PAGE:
It can't be a good sign when you publish a magazine for rich people and rich people don't buy it. That's the story with Town & Country, slick and glossy and now hurting.
NYT (which still pulls ad dollars and a good demographic):
According to GfK Mediamark Research & Intelligence, the main demographics research firm for magazines, Town & Country’s readers have a median annual income of just $61,614, putting it just ahead of readers of Dirt Rider, but trailing Good Housekeeping, Cooking With Paula Deen and Four Wheeler.Trailing Four Wheeler and Cooking With Paula Deen is not in the Hearst business plan for T&C. And they have to be kidding with this online presence. New editor Stephen Drucker promises changes, but doesn't seem to know exactly what those will be. Who will get covered to make things more exciting for readers? “I’m not leaving anyone out,” he told the NYT. “It’s not about judgment; it’s about saying, ‘This is worth noting, or observing.’ ”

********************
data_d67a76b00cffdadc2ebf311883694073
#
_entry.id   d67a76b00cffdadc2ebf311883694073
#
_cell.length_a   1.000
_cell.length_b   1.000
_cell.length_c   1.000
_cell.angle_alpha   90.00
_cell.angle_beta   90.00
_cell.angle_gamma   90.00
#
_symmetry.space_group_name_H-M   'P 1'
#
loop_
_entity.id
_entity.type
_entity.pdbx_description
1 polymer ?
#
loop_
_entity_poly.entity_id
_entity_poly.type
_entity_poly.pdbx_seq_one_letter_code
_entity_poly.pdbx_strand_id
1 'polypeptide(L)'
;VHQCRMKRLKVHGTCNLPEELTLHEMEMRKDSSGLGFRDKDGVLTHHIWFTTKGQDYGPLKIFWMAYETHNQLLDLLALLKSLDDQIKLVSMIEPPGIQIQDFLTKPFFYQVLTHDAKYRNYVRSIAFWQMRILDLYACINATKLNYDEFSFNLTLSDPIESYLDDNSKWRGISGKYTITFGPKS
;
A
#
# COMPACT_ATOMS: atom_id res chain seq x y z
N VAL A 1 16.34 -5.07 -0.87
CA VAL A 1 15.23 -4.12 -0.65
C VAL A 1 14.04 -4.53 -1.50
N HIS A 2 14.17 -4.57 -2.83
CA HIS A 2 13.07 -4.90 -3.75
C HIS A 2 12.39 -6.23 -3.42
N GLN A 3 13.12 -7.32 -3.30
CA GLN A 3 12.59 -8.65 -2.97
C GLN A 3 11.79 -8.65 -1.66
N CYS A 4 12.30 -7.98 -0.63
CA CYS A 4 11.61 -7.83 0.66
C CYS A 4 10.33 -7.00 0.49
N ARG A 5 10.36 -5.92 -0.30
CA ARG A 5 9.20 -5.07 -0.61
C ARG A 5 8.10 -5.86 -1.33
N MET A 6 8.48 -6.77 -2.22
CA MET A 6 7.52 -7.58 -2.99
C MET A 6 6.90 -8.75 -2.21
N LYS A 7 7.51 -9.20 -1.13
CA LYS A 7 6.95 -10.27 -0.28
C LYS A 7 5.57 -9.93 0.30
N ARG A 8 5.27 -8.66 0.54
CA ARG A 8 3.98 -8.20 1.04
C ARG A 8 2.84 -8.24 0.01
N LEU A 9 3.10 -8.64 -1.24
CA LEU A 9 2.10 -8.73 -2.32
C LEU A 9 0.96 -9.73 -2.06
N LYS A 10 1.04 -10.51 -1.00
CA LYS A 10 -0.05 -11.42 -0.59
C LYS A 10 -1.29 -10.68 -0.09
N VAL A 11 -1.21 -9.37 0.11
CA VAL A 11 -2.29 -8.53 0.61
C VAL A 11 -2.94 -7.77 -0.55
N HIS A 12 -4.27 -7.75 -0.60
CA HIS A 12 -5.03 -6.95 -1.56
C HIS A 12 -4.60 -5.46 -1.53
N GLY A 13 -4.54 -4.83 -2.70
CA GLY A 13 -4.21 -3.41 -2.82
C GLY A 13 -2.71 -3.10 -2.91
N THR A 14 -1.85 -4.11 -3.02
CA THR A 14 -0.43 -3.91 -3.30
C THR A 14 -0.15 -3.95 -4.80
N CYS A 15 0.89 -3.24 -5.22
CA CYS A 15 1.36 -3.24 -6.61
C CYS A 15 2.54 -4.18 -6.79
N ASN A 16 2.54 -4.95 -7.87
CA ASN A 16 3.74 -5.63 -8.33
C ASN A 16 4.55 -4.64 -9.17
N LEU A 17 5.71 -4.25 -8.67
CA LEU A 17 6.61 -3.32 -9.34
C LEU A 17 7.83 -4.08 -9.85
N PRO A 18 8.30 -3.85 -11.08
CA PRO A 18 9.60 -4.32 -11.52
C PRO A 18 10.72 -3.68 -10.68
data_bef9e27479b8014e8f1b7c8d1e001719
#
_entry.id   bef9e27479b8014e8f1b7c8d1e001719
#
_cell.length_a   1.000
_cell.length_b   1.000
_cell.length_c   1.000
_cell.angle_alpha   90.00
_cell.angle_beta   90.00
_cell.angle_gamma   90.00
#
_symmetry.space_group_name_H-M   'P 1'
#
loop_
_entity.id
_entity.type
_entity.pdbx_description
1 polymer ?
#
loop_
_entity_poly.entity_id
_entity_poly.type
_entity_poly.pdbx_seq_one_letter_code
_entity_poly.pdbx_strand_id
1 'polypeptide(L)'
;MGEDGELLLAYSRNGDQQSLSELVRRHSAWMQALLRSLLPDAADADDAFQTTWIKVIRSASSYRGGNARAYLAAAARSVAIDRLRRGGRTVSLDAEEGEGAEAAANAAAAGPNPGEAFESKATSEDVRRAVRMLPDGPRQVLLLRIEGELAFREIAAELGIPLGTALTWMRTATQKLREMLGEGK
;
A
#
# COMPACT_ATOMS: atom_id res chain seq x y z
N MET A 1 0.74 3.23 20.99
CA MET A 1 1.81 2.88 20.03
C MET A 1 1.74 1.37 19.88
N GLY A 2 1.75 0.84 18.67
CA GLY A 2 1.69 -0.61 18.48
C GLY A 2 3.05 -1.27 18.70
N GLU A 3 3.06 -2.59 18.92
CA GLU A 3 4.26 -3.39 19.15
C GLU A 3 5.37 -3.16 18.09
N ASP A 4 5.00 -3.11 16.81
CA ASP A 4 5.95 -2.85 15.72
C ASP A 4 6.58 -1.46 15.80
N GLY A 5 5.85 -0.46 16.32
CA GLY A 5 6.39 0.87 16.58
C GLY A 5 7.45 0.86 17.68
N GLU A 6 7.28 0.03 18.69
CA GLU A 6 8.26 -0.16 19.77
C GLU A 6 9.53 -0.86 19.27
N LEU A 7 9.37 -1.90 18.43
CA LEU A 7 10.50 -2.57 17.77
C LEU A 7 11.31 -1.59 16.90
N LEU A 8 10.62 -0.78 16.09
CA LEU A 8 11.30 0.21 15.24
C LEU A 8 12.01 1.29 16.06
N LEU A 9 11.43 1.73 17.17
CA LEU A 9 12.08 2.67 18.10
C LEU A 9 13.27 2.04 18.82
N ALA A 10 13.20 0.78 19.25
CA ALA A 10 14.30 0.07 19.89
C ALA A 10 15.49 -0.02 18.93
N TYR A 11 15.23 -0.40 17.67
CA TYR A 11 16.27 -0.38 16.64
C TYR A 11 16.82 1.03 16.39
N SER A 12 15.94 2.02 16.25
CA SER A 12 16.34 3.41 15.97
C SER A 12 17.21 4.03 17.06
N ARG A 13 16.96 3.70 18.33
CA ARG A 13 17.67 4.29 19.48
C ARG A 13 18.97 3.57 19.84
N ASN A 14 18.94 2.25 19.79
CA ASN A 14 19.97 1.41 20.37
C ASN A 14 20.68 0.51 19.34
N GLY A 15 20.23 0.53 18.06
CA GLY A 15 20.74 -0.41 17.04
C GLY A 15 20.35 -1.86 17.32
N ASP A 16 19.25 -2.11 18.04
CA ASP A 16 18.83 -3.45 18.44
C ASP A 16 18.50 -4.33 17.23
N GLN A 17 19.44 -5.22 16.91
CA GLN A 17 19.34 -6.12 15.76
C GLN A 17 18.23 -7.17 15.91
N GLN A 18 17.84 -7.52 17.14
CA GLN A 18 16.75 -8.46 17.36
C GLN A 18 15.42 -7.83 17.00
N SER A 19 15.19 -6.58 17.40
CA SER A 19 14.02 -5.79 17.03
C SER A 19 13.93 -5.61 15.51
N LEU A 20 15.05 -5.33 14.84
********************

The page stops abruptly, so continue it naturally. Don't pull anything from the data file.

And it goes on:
Editorially, the Hearst magazine has never won an award from the American Society of Magazine Editors, and the last time it was nominated was 1999. Its newsstand sales dropped about 36 percent from 2005 to 2009.
The magazine relies on luxury ads, and it took a beating as many luxury companies halted print advertising. Its ad pages fell 45.6 percent from 2008 to 2009, worse than almost any other luxury magazine, according to the Publishers Information Bureau.
Better figure that out, Dirt Rider is closing in.